Employee satisfaction

When organizations express their commitment to maintaining high ethical standards, they usually treat employees better and encourage staff to act laterally under the same premises. These ethical standards help establish a certain expectation for how organizational operations affect stakeholders' wellbeing and personal interests. When organizations and stakeholders follow through in upholding ethical standards, they can create a workplace environment where individuals feel respected, heard and satisfied in their roles. With this higher rate of satisfaction, organizations can often reduce staff turnover and more easily attract new, talented candidates to work for them.

Related: Complete Guide to Ethical Leadership (With Examples)

Improved workplace culture

As stated above, when organizations act responsibly and ethically, leaders and employers typically follow suit. This can help significantly improve workplace culture overall. For instance, if an organization expresses their ethical commitment to diversity, inclusion and equality, stakeholders may feel responsible for upholding the same ethical standard. They may begin to hold organizational leaders accountable for ethically discrepant actions or start to examine their own behaviors more closely. This type of interaction can help organizations strengthen their initiatives overall and create a robust ethical culture for their workforce where stakeholders feel safe, protected and engaged.

Maintaining legal compliance

Often, the ethical standards that organizations set out for themselves correspond directly with legal guidelines. For example, a manufacturing company that expresses a strong commitment to eco-friendly practices sustainability may also be subject to complying with legal guidelines for sustainable waste removal procedures to avoid environmental pollution. Therefore, when organizations establish strong ethical codes of conduct, they often fall in line with the legal regulations set out for them by official governing bodies and receive the dual benefit of complying with their legal obligations.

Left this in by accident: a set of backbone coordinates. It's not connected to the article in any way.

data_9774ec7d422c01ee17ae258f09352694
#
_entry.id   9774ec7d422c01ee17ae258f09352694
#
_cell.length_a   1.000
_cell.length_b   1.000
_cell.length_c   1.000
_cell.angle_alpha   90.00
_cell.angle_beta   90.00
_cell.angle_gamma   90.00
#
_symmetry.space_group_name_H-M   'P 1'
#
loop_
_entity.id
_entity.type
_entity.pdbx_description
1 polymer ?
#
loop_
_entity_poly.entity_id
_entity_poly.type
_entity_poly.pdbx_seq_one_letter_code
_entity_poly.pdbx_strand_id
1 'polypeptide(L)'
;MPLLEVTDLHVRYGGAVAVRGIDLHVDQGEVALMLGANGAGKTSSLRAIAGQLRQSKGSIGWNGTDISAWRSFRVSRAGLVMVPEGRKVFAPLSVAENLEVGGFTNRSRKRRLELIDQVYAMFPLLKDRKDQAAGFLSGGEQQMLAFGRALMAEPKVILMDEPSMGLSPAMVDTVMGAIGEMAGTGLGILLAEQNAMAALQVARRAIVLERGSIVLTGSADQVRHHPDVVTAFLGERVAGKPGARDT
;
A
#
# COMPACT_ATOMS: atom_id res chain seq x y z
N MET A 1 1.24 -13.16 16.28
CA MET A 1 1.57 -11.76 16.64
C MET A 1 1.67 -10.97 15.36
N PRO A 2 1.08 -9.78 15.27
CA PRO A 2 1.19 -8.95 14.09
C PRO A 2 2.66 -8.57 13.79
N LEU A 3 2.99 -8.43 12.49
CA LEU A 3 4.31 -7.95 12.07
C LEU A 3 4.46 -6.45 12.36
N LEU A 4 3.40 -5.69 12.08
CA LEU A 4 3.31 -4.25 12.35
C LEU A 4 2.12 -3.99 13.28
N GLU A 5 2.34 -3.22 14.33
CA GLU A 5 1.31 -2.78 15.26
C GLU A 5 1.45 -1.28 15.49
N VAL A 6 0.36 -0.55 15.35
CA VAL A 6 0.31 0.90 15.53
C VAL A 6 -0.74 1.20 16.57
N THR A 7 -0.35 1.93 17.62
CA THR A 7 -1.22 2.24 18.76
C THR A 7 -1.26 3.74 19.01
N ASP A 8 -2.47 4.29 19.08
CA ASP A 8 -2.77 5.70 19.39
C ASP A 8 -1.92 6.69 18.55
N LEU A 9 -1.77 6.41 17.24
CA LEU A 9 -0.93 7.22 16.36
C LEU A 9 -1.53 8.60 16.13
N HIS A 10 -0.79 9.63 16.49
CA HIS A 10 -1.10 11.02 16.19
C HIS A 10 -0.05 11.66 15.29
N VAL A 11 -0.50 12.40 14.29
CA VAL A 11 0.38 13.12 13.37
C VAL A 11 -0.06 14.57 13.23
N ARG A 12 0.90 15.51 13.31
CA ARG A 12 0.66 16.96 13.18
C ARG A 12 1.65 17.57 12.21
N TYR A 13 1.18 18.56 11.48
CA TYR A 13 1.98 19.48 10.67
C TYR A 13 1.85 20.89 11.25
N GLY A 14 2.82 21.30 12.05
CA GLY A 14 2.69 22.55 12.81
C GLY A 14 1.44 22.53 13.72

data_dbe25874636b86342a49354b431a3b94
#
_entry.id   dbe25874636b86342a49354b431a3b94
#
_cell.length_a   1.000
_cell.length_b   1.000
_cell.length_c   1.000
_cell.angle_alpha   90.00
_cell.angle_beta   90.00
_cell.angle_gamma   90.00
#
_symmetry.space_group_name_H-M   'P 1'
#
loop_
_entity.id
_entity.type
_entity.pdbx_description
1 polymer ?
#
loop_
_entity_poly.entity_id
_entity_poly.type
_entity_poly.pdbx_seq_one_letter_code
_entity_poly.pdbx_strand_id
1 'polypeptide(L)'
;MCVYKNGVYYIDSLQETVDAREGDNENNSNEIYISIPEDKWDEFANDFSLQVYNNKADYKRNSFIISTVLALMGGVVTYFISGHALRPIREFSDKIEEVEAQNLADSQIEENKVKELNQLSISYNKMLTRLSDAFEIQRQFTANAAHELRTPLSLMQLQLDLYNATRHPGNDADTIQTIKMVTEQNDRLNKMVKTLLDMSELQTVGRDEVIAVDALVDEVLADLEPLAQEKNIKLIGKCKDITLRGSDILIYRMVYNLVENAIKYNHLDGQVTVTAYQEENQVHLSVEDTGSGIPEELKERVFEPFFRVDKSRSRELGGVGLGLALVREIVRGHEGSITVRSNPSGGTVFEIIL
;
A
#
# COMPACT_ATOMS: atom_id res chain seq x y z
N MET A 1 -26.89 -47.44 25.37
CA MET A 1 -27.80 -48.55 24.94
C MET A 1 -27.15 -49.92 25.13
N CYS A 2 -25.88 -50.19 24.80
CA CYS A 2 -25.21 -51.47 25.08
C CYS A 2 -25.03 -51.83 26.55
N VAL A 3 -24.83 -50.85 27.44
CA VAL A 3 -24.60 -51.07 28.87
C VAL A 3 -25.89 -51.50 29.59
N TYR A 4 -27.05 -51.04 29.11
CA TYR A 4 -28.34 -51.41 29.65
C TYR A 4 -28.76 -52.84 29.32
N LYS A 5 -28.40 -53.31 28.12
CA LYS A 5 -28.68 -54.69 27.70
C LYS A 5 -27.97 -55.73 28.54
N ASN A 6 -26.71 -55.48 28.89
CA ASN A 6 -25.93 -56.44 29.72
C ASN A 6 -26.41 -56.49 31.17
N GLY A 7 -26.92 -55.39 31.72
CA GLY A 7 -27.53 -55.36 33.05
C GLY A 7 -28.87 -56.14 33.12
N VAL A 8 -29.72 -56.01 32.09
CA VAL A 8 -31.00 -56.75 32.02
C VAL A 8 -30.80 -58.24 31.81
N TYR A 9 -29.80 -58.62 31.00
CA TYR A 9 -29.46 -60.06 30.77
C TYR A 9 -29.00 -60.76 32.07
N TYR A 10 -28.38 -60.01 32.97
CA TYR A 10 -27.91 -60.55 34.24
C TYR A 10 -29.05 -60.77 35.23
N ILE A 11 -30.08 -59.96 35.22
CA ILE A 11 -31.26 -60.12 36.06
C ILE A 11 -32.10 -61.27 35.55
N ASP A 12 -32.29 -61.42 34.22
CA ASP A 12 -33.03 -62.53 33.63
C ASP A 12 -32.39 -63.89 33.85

Related: Business Ethics: Types and Examples

Improved public reputation

When organizations set out clear ethical standards for their workplace, they can typically enjoy an improved public image. In recent years, consumers and society more generally have become increasingly concerned with how organizations treat their employees and act accountably toward the public.

For instance, as consumers have become more interested in buying eco-friendly products that guarantee less harm for the natural environment, they have started to examine the ways companies manufacture and market products. This movement has led to the creation of a new consumer market for green products and services in which sustainable companies are viewed more favorably. Therefore, acting ethically can significantly improve an organization's public image and avoid potential criticisms that would arise through unethical behavior.

Related: Social Responsibilities and Ethics: 8 Best Business Practices

Customer engagement and loyalty

If an organization is client-facing, instilling specific ethical workplace standards can help encourage increased customer engagement and loyalty. Often, customers will be more willing to engage with explicitly ethical companies than those with fewer ethical initiatives. As mentioned above, when companies serve their employees and stakeholders with accountability and responsibility, they can garner a certain level of respect in their public reputation.

With this, customers may feel more comfortable promoting an organization or spending their money with such companies. Over time, as an organization maintains a robust system of workplace ethics, their reputation may solidify. This can result in heightened customer loyalty—when customers and clients trust an organization, they will return to the organization repeatedly and engage on a deeper level.

Streamlined decision-making processes

When organizations establish ethical codes of conduct in the workplace, they foster a culture designed to uphold such standards. These guidelines can help organizational leaders make streamlined decisions and solve problems efficiently when challenges arise. When leaders have specific ethical expectations set out for them, they can use these expectations to direct their choices and manage conflicts with simplicity. Such streamlined decision-making processes can lead to a high level of organizational consistency in the long term.